Lichtenfeld v. Trustmark Companies et al

Filing 30

MEMORANDUM AND ORDER: IT IS HEREBY ORDERED that Defendant Holly Hakes-Ramoss Motion to Dismiss, (ECF No. 26 ), is DENIED. Signed by District Judge Jean C. Hamilton on 03/31/2014. (CLK)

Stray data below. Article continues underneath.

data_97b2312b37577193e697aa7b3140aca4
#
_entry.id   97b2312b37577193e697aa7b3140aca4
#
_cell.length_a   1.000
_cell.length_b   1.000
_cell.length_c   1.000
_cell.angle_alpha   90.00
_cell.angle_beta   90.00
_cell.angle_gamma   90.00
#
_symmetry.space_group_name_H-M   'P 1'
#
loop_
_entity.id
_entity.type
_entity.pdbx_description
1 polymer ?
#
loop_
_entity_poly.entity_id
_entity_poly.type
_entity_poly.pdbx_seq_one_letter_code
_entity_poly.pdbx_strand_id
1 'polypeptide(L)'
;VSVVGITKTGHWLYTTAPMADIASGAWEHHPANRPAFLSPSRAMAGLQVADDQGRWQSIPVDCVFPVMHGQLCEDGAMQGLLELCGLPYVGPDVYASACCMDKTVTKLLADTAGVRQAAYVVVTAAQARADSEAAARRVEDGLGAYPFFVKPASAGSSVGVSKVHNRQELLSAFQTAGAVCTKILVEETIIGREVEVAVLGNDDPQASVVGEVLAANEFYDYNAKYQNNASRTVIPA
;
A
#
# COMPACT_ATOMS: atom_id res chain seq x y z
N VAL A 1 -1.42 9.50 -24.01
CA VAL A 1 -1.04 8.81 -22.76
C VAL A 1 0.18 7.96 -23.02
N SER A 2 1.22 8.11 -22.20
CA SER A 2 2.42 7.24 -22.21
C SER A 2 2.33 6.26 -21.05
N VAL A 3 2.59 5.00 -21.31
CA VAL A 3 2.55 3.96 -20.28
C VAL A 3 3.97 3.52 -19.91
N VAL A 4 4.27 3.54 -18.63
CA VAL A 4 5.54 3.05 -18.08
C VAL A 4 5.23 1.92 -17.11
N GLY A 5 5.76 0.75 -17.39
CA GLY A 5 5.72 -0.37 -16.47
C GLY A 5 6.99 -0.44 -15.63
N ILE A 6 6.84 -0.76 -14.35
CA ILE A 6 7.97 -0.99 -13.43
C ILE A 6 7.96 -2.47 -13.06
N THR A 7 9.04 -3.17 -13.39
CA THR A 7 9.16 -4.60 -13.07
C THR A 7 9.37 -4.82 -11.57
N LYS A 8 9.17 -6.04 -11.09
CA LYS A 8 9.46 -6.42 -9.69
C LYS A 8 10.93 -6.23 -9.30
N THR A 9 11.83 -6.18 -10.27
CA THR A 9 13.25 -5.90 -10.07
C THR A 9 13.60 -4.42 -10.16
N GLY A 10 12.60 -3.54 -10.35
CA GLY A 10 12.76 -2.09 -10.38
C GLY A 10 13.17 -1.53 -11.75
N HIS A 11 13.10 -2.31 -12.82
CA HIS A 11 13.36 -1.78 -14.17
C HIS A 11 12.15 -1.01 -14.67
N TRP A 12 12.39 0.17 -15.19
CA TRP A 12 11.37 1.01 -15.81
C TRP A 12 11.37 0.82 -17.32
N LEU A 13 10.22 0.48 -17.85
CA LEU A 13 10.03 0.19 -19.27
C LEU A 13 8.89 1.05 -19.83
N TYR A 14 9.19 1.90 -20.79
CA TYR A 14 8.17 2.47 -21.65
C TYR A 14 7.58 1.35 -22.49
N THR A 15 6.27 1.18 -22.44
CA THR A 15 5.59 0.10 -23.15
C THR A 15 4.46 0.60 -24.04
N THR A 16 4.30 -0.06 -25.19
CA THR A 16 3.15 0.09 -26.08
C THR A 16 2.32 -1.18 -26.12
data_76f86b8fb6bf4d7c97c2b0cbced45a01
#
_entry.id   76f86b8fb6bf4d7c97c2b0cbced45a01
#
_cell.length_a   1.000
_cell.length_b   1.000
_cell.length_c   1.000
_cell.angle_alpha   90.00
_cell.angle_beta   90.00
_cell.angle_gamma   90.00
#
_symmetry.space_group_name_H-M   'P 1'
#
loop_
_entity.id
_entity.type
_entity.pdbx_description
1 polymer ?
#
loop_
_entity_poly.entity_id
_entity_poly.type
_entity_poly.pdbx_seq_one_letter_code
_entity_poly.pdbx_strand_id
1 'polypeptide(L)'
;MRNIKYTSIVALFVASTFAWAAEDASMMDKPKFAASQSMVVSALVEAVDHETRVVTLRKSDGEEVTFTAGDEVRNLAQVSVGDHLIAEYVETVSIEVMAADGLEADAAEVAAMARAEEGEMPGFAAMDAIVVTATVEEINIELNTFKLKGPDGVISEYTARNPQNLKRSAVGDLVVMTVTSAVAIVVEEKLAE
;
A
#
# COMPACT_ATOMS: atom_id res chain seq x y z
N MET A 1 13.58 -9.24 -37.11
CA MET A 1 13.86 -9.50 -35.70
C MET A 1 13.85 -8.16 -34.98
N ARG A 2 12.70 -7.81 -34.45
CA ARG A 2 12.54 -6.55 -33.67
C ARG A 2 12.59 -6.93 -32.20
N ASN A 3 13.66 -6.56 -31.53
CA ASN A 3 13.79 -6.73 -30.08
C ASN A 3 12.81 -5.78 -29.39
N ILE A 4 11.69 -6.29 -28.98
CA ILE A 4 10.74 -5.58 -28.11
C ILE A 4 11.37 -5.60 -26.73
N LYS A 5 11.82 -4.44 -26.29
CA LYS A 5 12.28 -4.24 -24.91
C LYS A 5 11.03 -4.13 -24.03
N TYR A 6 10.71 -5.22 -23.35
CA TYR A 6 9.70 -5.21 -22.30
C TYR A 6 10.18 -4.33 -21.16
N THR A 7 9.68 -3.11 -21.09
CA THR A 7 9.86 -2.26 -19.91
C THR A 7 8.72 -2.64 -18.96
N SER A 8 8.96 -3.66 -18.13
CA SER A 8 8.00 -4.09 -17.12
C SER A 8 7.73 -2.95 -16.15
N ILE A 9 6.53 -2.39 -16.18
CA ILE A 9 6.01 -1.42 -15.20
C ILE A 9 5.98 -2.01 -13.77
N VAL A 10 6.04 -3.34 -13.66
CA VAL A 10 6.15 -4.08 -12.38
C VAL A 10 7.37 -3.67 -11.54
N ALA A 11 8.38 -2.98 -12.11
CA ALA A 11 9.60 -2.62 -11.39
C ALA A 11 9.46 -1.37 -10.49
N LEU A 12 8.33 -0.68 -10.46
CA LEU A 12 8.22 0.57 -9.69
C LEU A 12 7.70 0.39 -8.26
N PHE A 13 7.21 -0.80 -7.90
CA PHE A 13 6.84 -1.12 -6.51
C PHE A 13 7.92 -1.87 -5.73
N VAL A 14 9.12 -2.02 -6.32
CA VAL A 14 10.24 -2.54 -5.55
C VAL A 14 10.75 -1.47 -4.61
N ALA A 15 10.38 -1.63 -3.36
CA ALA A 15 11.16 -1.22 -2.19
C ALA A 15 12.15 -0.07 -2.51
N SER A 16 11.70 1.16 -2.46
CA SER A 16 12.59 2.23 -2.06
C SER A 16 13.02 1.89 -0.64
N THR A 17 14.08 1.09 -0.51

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UNITED STATES DISTRICT COURT EASTERN DISTRICT OF MISSOURI EASTERN DIVISION MARK LICHTENFELD, M.D., ) ) ) ) ) ) ) ) ) ) ) Plaintiff, v. TRUSTMARK COMPANIES and HOLLY HAKES-RAMOS, Defendants. Cause No. 4:13-CV-02237 MEMORANDUM AND ORDER This matter is before the Court on Defendant Holly Hakes Ramos’ Motion to Dismiss Plaintiff’s Second Amended Complaint (“Motion to Dismiss”). (ECF No. 26). The motion has been fully briefed and is ready for disposition. BACKGROUND On July 24, 2013, Plaintiff Mark Lichtenfeld (“Lichtenfeld”) filed suit in the Circuit Court of St. Louis County against Defendants Trustmark Insurance Company (“Trustmark”) and Holly Hakes-Ramos (“Ramos”). (Petition, ECF No. 3). Defendants timely removed the case to this Court on November 6, 2013 after being served with process on October 7 (Ramos) and October 15 (Trustmark). (Removal Notice, ECF No.1, ¶ 4). Lichtenfeld’s initial petition (the “Petition”) contains five counts: (I) a breach of contract claim against Trustmark related to actions taken by Trustmark in relation to an insurance policy owned by Lichtenfeld; (II) a second breach of contract claim against Trustmark for actions related to a separate insurance policy owned by Lichtenfeld; (III) a claim against Trustmark for “Vexatious Refusal to Pay;” (IV) a 1 conversion count against Trustmark; and (V) a claim for intentional infliction of emotional distress (“IIED”) against Trustmark and Ramos, which is the claim at issue here. (Petition). On December 18, 2013, the Court, on Ramos’ motion, dismissed without prejudice Lichtenfeld’s Count V and in the same Order granted Lichtenfeld leave to amend the complaint. (Dismissal Order, ECF No. 19, at 3). Count V of the Petition was dismissed because Lichtenfeld had failed to plead two elements of IIED that are required under Missouri law: (1) that the severe emotional distress results in bodily harm; and (2) that the alleged inflictor “intended only to cause extreme emotional distress to the victim.” Gibson v. Brewer, 952 S.W.2d 239, 249 (Mo. 1997) (en banc) (internal quotation marks omitted). Lichtenfeld filed an Amended Complaint, which pleads those elements in Count V, on December 31, 2013. (Amended Complaint, ECF No. 21). Ramos filed the instant Motion to Dismiss the Amended Complaint on January 10, 2014. (ECF No. 26). Briefing was completed on December 31, 2014. (ECF Nos. 27, 29). MOTION TO DISMISS STANDARD In ruling on a motion to dismiss, the Court must view the allegations in the Complaint in the light most favorable to Plaintiff. Scheuer v. Rhodes, 416 U.S. 232, 236 (1974). Additionally, the Court “must accept the allegations contained in the complaint as true and draw all reasonable inferences in favor of the nonmoving party.” Coons v. Mineta, 410 F.3d 1036, 1039 (8th Cir. 2005) (citation omitted). A motion to dismiss must be granted if the Complaint does not contain “enough facts to state a claim to relief that is plausible on its face.” Bell Atlantic Corp. v. Twombly, 127 S. Ct. 1955, 1974 (2007). Stated differently, to survive a motion to dismiss, the Complaint’s factual allegations “must be enough to raise a right to relief above the speculative level.” Id. at 1965 (citations omitted). 2 DISCUSSION As the Court noted in its December 18 Order, the Missouri Supreme Court has described the tort of IIED as follows: To state a claim for intentional infliction of emotional distress, a plaintiff must plead extreme and outrageous conduct by a defendant who intentionally or recklessly causes severe emotional distress that results in bodily harm. K.G. v. R.T.R., 918 S.W.2d 795, 799 (Mo. banc 1996) [sic]. The conduct must have been ‘so outrageous in character, and so extreme in degree, as to go beyond all possible bounds of decency, and to be regarded as atrocious, and utterly intolerable in a civilized community.’ Warrem v. Parrish, 436 S.W.2d 670, 673 (Mo. 1969). The conduct must be ‘intended only to cause extreme emotional distress to the victim.’ K.G., 918 S.W.2d at 799. Gibson, 952 S.W.2d at 249. Moreover, “[i]t is for the court to determine, in the first instance, whether the defendant's conduct may be reasonably regarded as so extreme and outrageous as to permit recovery.” St. Anthony's Med. Ctr. v. H.S.H., 974 S.W.2d 606, 611 (Mo. Ct. App.1998) (cited case omitted). To support his IIED claim, Lichtenfeld alleges that Ramos sent him a notice on September 22, 2011 that his insurance premium was due. (Amended Complaint ¶¶ 18, 45). On the very next day, before Lichtenfeld received the September 22 notice, Ramos is alleged to have sent a second notice to Lichtenfeld that his premium was past due and also to have cancelled his insurance policy for non-payment. (Amended Complaint ¶¶ 19, 20, 46, 47). Lichtenfeld alleges that Ramos performed these actions despite knowing that Lichtenfeld “was suffering from a disability that rendered him unable to work.” (Amended Complaint ¶ 76). Ramos’ actions were also allegedly contrary to Trustmark company policy. (Amended Complaint ¶¶ 26, 27). Upon receiving these notices, Lichtenfeld immediately paid his past-due premium. (Amended Complaint ¶ 22). Trustmark allegedly cashed the check but never reinstated Lichtenfeld’s policy. (Amended Complaint ¶¶ 23, 24). Lichtenfeld further alleges: 3 77. Defendant Hakes-Ramos acted intentionally or recklessly while engaging in the conduct described above. 78. Defendant Hakes-Ramos took the above-described actions with the sole intent of causing Plaintiff additional emotional distress. 79. Defendant Hakes-Ramos’ conduct did in fact cause Plaintiff to suffer additional severe emotional distress and mental anguish. 80. The additional emotional distress and mental anguish caused by Defendant Hakes-Ramos’ actions resulted in Plaintiff suffering bodily harm, by hindering and delaying his progress in recovering from his disabling conditions described above. 81. Defendant’s conduct was extreme and outrageous and was done with evil motive or reckless disregard of Plaintiff’s protected rights. (Amended Complaint, ¶¶ 76-81). Ramos presents two grounds to support her Motion to Dismiss. She contends first that, in spite of having an opportunity to amend his complaint, Lichtenfeld still has failed to plead sufficient facts to support his claim, especially in relation to the sole intent and emotional distress elements. Specifically, Ramos asserts that Lichtenfeld’s pleading contains only the “conclusory statements” made in ¶¶ 77-81; that sole intent cannot be inferred from Ramos’s sending of the notices and termination in quick succession; and that the emotional distress element is insufficiently supported. (Support Memo at 4-5; Reply at 2-5). None of these arguments is availing. The first is flatly contradicted by the Amended Complaint and, indeed, by Ramos’s own discussion of the Amended Complaint in her briefing. The Amended Complaint includes not only ¶¶ 77-81, but also several paragraphs from prior sections that were incorporated by reference in Count V. Those paragraphs allege that Ramos sent two notices that Lichtenfeld’s premium was due and canceled Lichtenfeld’s insurance policy over a two-day span. She did this in violation of company policy and apparently with no intention of allowing Lichtenfeld to keep his insurance. As a result, Lichtenfeld claims to have 4 suffered emotional distress so significant that it delayed his recovery from prior injuries. 1 These facts adequately plead the elements of IIED, including emotional distress and sole intent. Ramos’s second ground for dismissal is that her conduct does not rise to the “extreme and outrageous” level necessary for recovery. (Support Memo at 5). Ramos is correct to point out that in Missouri, “[r]arely is a defendant’s conduct sufficiently extreme and outrageous enough to warrant recovery” for IIED. (Support Memo at 7 (quoting Kansas City Laser, Inc. v. MCI Telecomms. Corp., 252 F. App’x 100, 104 (8th Cir. 2007)). But the facts of this case are sufficiently unusual to survive the pleading stage. Accordingly, IT IS HEREBY ORDERED that Defendant Holly Hakes-Ramos’s Motion to Dismiss, (ECF No. 26), is DENIED. Dated this 31st day of March, 2014. /s/ Jean C. Hamilton UNITED STATES DISTRICT JUDGE 1 Ramos supports her contention that Lichtenfeld inadequately pleaded emotional distress with two arguments: 1) “there are no factual allegations contained in the [Amended] Complaint that set forth the alleged delay in recovery” and 2) there no facts to show that Lichtenfeld’s emotional distress was “medically diagnosable and medically significant[,]” as required under Missouri law (Support Memo at 45). Both arguments fail. First, it was unnecessary at the pleading stage for Lichtenfeld to set forth “detailed factual allegations” about his delay in recovery. Twombly, 550 U.S. at 555. Second, Missouri law does not require plaintiffs to prove medically diagnosable emotional distress in IIED claims. State ex rel. Dean v. Cunningham, 182 S.W.3d 561, 566 n.4 (Mo. 2006) (en banc); Davis v. Zhongding USA Hannibal, Inc., No. 2:13-cv87, 2014 WL 81524, at *3-4 (E.D. Mo. Jan. 9, 2014). And even if it did, there would be no need to provide such documentation at the pleading stage. 5